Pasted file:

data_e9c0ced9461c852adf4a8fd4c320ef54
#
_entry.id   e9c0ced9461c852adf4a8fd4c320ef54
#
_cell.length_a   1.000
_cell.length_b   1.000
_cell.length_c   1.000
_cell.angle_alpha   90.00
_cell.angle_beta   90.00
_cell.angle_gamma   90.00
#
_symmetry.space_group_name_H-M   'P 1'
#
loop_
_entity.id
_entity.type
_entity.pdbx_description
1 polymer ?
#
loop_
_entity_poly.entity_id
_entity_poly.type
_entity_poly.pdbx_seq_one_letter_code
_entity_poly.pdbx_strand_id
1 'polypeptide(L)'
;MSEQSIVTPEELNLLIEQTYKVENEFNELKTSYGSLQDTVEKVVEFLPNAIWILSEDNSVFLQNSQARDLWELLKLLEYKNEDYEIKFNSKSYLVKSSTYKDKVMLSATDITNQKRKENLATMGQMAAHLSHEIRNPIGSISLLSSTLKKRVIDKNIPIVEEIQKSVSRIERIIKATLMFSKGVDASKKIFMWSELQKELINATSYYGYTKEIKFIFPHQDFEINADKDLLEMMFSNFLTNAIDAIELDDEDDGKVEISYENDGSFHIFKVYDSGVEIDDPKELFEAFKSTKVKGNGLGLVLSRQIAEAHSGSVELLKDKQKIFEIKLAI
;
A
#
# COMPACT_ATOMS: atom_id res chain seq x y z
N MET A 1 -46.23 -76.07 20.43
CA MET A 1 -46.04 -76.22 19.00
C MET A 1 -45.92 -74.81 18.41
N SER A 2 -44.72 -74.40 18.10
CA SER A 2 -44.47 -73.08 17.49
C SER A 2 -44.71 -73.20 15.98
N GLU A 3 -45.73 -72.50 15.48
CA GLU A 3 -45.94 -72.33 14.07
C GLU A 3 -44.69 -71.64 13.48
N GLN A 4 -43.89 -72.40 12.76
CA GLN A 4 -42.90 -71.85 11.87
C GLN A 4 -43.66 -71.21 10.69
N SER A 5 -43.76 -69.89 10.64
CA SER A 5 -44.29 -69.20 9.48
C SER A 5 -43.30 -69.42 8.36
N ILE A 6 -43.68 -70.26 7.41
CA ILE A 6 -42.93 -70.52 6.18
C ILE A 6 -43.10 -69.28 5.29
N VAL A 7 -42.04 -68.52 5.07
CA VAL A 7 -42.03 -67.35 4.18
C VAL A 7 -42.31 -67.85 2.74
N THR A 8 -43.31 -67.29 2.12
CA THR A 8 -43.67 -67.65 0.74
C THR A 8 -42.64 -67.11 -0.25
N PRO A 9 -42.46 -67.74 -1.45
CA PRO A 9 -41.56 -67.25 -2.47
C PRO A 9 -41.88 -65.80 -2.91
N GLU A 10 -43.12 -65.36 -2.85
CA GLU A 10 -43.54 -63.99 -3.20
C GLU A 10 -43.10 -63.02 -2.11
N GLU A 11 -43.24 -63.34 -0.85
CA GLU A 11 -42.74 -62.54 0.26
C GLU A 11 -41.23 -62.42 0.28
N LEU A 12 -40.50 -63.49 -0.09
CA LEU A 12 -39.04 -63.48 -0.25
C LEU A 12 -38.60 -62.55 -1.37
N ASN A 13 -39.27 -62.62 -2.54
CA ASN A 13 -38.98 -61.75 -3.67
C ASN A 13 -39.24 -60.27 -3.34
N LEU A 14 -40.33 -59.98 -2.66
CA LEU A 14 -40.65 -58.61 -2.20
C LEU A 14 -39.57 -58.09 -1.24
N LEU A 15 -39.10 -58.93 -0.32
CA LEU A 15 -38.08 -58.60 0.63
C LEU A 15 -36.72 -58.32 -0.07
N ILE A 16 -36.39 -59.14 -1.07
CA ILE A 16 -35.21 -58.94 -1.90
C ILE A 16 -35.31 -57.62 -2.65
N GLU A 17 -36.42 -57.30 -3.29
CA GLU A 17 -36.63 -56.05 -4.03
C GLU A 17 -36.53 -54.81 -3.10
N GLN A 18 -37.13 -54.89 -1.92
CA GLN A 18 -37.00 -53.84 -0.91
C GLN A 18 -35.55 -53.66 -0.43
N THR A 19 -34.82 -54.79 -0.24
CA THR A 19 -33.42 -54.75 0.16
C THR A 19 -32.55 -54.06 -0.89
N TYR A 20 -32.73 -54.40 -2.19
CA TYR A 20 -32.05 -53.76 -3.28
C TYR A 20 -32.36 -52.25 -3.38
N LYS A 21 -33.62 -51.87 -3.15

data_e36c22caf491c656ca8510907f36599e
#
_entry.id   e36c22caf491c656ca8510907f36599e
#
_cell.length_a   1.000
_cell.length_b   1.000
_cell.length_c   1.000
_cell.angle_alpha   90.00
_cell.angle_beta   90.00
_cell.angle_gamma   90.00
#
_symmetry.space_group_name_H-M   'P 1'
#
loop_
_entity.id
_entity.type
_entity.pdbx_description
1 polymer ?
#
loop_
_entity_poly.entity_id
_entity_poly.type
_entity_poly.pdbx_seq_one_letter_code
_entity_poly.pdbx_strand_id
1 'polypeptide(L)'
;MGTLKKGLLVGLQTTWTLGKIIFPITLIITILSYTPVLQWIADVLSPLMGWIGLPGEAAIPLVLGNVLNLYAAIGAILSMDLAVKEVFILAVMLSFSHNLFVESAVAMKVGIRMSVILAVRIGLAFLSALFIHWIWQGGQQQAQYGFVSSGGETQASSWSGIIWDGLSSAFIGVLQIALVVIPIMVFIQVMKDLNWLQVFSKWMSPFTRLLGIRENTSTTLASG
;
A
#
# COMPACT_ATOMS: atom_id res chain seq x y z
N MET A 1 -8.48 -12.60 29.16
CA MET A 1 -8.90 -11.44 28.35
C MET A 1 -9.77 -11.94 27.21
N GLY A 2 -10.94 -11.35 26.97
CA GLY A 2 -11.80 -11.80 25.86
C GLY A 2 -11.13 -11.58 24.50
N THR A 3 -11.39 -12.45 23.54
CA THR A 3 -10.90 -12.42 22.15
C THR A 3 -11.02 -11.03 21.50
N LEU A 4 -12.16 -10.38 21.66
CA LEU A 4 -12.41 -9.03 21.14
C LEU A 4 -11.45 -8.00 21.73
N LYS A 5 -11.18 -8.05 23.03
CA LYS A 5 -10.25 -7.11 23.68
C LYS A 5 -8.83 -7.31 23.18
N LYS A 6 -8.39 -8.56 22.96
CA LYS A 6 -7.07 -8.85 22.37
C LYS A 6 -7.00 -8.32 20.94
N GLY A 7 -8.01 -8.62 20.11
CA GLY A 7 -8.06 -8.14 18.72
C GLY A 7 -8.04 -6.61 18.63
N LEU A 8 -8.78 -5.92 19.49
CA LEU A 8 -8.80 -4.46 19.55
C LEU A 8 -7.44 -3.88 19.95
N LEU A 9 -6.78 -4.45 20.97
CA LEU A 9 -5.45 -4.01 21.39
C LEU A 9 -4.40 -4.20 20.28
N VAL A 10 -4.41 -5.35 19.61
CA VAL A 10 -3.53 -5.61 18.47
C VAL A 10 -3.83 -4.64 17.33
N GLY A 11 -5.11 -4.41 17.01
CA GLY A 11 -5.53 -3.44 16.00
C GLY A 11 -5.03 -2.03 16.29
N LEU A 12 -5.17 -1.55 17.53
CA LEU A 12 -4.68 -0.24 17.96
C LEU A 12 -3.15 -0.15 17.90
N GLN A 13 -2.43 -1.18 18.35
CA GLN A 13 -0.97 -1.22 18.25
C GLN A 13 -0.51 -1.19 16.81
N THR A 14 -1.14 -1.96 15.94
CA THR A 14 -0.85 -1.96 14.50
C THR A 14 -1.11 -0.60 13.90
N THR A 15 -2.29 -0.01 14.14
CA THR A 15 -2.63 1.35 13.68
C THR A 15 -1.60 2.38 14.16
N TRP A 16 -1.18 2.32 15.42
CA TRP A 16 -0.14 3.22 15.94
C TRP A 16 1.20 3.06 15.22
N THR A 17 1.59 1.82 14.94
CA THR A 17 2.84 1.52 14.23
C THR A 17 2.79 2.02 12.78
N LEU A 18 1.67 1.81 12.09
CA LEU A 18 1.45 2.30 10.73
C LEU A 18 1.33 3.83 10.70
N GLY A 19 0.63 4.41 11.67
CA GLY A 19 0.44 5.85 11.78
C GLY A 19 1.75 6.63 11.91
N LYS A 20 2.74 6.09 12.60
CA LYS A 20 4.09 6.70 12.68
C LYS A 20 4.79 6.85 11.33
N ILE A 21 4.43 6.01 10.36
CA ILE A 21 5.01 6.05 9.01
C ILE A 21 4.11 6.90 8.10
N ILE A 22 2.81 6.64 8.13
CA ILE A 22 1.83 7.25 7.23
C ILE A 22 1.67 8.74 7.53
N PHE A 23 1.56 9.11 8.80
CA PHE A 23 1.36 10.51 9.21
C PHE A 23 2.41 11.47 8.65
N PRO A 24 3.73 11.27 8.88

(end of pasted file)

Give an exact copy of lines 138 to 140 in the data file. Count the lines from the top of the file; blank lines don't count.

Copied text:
CA LYS A 6 -7.07 -8.85 22.37
C LYS A 6 -7.00 -8.32 20.94
N GLY A 7 -8.01 -8.62 20.11